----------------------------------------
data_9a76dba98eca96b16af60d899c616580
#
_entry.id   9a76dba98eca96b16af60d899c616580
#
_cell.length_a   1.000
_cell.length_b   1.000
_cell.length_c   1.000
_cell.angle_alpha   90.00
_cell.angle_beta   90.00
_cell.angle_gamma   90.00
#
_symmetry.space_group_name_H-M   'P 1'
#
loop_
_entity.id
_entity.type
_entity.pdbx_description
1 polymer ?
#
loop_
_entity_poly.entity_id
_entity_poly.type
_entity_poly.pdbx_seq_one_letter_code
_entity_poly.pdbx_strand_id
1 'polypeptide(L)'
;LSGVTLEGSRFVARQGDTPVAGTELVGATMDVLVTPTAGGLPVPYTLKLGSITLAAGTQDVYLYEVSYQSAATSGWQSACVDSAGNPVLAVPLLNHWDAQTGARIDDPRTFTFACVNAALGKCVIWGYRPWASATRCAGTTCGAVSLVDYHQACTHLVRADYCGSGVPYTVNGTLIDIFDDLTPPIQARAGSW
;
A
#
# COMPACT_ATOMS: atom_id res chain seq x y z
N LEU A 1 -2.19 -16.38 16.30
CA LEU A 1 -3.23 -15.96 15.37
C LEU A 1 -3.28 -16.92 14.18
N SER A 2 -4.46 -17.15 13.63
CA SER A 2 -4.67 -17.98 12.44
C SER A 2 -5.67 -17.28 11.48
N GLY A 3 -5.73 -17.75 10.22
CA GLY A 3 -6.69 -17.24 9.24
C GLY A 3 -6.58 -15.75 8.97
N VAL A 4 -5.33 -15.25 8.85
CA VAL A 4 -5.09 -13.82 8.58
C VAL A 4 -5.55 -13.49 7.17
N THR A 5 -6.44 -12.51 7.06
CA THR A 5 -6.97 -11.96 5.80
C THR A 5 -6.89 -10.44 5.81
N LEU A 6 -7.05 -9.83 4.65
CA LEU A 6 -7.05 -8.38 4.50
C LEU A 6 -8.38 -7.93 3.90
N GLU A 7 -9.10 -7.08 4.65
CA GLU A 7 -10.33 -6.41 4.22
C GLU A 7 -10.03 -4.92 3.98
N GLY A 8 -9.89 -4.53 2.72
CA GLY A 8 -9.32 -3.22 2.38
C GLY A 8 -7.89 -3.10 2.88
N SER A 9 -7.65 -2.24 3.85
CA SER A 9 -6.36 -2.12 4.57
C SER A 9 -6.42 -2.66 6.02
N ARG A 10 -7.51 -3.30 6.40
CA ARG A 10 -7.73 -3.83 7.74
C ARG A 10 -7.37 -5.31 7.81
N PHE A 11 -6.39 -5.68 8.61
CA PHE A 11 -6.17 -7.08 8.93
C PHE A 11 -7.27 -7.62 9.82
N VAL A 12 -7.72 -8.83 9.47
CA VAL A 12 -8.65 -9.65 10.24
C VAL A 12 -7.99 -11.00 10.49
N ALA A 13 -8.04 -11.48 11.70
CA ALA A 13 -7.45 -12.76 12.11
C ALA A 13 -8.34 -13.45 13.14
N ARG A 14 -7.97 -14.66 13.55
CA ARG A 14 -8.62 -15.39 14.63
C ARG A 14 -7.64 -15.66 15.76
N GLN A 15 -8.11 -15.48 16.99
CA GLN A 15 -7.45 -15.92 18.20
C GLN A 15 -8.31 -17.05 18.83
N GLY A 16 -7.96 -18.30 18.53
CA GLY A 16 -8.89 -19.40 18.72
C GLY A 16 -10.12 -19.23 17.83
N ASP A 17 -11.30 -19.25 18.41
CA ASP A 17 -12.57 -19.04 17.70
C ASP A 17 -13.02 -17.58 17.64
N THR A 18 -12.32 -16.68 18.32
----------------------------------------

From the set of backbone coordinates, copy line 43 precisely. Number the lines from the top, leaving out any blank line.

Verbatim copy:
N THR A 5 -6.44 -12.51 7.06